Using JavaScript modules in browsers 3:About file extensions

You may have noticed that we use. mjs as the file extension when writing module code. Of course, in the web, as long as the JavaScript MIME typetext/JavaScript field is provided in the HTTP response header, the file extension is not particularly important.

Moreover, the browser can determine whether this is a JS module by using the type attribute on the<script>tag.

However, we still recommend using. mjs as the file extension for two reasons:

  • In development, we can easily identify a file as a module rather than a regular script file through its extension (it doesn’t always work just by looking at the code). As mentioned earlier, browsers treat module code and regular script files completely differently.
  • Complies with the node.js specification. The nodeJs experimental module only supports files with the. mjs extension.

Module specifiers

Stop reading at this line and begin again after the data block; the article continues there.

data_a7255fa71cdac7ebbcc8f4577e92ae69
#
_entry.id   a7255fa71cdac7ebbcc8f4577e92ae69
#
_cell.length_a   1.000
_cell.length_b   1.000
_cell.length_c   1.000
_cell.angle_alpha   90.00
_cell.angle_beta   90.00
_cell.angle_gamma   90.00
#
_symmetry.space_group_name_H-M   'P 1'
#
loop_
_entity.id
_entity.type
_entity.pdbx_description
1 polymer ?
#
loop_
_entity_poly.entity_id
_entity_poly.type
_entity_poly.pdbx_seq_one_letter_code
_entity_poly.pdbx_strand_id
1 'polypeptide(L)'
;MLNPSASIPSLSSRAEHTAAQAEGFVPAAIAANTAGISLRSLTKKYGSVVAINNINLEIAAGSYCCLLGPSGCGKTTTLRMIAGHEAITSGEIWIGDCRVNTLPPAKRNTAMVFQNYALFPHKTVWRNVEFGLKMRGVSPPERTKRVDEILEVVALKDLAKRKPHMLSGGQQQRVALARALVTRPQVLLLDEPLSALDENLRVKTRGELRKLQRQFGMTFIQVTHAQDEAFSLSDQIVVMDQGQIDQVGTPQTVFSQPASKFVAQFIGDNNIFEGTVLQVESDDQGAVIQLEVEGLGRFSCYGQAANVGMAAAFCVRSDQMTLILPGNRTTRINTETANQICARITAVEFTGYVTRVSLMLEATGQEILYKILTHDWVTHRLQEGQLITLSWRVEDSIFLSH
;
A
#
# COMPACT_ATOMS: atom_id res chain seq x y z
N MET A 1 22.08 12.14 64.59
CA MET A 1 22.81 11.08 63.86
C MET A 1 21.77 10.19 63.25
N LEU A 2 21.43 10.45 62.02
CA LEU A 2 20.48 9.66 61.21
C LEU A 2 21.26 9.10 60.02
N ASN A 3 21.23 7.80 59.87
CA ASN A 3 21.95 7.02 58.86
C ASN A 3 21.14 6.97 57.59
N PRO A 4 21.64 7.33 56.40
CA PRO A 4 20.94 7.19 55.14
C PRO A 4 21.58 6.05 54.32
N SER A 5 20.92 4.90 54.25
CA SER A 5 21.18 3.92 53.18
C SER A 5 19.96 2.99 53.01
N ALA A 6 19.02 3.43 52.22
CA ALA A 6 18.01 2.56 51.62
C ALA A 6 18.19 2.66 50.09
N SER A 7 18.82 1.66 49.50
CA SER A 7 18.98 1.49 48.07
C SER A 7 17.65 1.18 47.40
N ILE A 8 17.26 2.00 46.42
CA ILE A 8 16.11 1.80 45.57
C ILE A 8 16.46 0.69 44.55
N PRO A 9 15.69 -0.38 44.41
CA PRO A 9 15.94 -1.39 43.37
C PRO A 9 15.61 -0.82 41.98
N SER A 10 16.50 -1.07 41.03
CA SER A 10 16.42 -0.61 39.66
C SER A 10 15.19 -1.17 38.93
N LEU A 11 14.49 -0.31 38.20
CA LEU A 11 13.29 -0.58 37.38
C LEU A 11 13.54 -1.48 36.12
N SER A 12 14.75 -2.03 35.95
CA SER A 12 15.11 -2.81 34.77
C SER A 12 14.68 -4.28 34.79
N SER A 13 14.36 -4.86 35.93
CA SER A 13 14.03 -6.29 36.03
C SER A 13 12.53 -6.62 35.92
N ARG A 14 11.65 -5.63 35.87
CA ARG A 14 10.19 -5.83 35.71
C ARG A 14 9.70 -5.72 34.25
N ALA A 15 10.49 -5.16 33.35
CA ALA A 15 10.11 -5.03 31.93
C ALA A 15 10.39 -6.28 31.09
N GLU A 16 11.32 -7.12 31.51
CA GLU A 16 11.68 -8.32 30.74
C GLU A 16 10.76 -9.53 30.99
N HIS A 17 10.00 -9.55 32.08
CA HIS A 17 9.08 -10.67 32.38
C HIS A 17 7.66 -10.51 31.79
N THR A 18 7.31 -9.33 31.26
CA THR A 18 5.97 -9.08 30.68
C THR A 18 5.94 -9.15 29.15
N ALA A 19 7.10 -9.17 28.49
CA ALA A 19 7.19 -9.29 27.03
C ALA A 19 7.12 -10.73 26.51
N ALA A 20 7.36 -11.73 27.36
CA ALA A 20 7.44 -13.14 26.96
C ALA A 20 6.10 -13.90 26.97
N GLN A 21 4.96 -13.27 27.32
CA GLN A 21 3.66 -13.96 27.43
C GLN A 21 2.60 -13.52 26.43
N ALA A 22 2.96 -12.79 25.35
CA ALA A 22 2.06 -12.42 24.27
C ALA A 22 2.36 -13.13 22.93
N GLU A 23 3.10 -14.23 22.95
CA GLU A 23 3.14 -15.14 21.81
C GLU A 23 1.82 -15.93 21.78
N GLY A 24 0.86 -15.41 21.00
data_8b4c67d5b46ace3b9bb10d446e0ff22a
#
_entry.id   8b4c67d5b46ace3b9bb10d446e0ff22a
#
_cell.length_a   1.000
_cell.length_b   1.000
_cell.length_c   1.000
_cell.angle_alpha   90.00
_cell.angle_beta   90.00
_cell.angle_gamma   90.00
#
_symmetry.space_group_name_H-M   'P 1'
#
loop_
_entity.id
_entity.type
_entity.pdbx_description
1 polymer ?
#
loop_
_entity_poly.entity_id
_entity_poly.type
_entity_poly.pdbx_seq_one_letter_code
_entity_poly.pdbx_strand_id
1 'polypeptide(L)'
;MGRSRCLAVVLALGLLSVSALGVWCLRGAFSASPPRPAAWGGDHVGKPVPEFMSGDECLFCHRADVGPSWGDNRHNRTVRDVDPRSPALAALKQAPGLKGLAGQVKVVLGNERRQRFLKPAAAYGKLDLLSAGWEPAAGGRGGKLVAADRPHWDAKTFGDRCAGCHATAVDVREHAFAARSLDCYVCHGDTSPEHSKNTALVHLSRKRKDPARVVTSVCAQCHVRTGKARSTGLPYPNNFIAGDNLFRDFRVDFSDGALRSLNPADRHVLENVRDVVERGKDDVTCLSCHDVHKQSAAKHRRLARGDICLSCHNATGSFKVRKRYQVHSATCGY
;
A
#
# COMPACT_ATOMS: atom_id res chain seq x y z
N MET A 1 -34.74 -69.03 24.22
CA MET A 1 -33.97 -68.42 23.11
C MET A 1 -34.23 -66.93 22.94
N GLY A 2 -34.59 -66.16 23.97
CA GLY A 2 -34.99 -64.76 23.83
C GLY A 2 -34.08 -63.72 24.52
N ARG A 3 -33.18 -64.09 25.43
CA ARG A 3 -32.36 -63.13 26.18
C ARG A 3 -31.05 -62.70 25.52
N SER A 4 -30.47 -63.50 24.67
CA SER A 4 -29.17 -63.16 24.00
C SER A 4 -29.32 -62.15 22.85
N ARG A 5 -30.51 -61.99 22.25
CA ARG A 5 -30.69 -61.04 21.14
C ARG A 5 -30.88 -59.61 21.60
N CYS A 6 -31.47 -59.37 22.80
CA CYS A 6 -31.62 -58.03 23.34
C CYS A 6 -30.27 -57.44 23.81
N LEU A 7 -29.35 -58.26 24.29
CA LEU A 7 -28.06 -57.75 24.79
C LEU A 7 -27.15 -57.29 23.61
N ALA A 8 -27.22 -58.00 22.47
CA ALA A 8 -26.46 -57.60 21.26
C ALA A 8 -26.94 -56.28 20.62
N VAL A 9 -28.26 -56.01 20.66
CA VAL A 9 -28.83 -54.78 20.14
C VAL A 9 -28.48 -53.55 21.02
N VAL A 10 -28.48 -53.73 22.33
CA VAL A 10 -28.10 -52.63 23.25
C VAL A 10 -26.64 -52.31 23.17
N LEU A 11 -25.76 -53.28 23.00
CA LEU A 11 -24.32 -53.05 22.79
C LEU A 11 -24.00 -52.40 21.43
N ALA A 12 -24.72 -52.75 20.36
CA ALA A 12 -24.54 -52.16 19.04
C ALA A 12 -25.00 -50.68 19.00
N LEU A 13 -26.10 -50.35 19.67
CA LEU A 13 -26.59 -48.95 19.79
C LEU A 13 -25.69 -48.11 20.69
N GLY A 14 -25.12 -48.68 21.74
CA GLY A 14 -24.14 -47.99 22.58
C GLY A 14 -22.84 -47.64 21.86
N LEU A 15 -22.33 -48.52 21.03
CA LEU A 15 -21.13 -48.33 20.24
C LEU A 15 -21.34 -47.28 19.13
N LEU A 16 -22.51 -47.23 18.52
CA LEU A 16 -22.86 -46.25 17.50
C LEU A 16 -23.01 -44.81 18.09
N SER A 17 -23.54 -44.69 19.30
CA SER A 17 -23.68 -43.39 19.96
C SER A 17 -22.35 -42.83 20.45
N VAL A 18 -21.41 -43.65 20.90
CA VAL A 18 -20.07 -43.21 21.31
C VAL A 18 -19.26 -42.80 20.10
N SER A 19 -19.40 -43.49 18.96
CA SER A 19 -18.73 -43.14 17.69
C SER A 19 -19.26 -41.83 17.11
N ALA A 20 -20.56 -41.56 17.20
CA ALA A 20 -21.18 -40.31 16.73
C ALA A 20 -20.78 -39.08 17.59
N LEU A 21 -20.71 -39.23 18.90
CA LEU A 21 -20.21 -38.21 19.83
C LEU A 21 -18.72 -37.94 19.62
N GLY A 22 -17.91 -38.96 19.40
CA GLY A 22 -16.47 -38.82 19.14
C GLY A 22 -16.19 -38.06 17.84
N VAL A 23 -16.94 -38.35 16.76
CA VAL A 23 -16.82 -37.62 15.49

When we use import, the string used at the end to indicate the module location is called module specifications or import specifications. In our previous example, the module specification was’/ Lib. mjs’.

In browsers, module descriptors have some limitations.

At present, bare modules are not supported (referring to being introduced only through package names in nodes). This regulation allows browsers to allow custom module loaders to assign special meanings to empty module descriptors like the one below.

The following citation methods are legal.

So far, the module descriptor must be a complete URL or use/.// The relative URL at the beginning.